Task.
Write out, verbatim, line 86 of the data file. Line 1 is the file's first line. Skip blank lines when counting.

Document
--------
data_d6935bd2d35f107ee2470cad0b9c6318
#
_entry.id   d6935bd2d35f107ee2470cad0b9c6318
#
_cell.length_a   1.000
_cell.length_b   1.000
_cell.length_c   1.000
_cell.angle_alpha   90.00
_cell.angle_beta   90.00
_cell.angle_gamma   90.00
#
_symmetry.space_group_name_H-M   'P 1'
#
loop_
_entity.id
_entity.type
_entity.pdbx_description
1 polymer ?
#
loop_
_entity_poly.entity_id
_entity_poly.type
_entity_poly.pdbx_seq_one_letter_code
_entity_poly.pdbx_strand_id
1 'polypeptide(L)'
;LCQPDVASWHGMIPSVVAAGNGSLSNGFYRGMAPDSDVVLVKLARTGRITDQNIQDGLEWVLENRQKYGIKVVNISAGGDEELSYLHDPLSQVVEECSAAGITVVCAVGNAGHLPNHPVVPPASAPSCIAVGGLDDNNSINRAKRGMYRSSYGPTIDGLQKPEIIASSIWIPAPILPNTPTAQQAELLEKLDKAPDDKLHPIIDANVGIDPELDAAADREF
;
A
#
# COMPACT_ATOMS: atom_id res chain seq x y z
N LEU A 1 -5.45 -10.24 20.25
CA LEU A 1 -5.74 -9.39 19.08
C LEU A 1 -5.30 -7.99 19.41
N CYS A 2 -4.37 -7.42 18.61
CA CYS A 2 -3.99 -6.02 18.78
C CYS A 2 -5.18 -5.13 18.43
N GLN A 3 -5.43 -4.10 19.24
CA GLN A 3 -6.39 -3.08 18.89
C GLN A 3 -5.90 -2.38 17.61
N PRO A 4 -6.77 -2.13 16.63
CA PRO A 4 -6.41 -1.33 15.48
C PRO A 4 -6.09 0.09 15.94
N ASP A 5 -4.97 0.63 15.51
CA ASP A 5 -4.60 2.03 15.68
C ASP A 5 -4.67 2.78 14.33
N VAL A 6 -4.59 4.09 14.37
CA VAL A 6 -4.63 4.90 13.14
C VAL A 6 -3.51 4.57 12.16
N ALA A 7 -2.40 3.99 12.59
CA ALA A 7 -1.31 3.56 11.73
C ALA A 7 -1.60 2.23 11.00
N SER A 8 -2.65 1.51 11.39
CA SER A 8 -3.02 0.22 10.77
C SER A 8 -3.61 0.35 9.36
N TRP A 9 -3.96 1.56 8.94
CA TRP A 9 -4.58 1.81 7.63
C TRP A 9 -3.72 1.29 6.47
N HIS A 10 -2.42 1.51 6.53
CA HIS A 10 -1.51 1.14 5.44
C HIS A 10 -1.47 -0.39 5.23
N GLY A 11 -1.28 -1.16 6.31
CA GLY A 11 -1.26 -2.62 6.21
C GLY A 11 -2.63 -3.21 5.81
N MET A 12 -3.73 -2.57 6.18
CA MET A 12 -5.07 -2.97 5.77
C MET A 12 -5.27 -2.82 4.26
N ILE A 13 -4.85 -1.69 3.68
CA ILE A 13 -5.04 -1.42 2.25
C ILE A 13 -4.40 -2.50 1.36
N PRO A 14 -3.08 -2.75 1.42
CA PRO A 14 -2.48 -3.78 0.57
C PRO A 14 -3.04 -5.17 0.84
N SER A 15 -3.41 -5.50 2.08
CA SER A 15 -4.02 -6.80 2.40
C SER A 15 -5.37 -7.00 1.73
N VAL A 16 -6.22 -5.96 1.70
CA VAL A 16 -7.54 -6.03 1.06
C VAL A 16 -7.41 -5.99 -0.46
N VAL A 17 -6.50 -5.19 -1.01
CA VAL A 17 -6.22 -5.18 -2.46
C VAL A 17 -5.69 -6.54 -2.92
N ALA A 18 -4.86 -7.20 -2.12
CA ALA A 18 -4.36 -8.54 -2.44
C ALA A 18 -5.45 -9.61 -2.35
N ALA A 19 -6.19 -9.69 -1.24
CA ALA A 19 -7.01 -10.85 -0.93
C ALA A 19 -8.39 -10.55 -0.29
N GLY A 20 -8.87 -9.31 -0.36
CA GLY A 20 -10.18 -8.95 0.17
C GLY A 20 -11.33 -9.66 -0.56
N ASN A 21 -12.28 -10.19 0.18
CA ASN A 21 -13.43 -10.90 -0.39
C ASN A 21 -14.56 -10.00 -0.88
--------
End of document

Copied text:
CA ALA A 19 -7.01 -10.85 -0.93